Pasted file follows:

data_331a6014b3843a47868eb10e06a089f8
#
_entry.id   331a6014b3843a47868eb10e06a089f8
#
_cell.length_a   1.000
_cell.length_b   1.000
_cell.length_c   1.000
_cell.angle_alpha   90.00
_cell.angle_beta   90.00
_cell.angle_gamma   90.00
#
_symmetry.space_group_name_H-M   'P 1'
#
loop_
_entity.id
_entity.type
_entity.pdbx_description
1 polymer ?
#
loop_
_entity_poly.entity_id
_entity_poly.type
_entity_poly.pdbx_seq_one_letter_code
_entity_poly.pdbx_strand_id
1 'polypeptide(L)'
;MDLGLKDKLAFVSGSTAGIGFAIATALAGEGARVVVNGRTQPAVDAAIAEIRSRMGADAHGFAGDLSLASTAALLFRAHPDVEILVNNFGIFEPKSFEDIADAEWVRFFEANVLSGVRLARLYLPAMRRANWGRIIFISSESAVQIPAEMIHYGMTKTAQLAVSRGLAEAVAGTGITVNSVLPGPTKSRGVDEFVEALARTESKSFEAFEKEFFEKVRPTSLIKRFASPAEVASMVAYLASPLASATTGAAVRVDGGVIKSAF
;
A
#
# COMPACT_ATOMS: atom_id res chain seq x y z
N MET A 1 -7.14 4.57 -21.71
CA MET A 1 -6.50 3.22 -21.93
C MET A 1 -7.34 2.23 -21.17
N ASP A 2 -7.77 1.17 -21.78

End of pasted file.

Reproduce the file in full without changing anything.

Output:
data_331a6014b3843a47868eb10e06a089f8
#
_entry.id   331a6014b3843a47868eb10e06a089f8
#
_cell.length_a   1.000
_cell.length_b   1.000
_cell.length_c   1.000
_cell.angle_alpha   90.00
_cell.angle_beta   90.00
_cell.angle_gamma   90.00
#
_symmetry.space_group_name_H-M   'P 1'
#
loop_
_entity.id
_entity.type
_entity.pdbx_description
1 polymer ?
#
loop_
_entity_poly.entity_id
_entity_poly.type
_entity_poly.pdbx_seq_one_letter_code
_entity_poly.pdbx_strand_id
1 'polypeptide(L)'
;MDLGLKDKLAFVSGSTAGIGFAIATALAGEGARVVVNGRTQPAVDAAIAEIRSRMGADAHGFAGDLSLASTAALLFRAHPDVEILVNNFGIFEPKSFEDIADAEWVRFFEANVLSGVRLARLYLPAMRRANWGRIIFISSESAVQIPAEMIHYGMTKTAQLAVSRGLAEAVAGTGITVNSVLPGPTKSRGVDEFVEALARTESKSFEAFEKEFFEKVRPTSLIKRFASPAEVASMVAYLASPLASATTGAAVRVDGGVIKSAF
;
A
#
# COMPACT_ATOMS: atom_id res chain seq x y z
N MET A 1 -7.14 4.57 -21.71
CA MET A 1 -6.50 3.22 -21.93
C MET A 1 -7.34 2.23 -21.17
N ASP A 2 -7.77 1.17 -21.78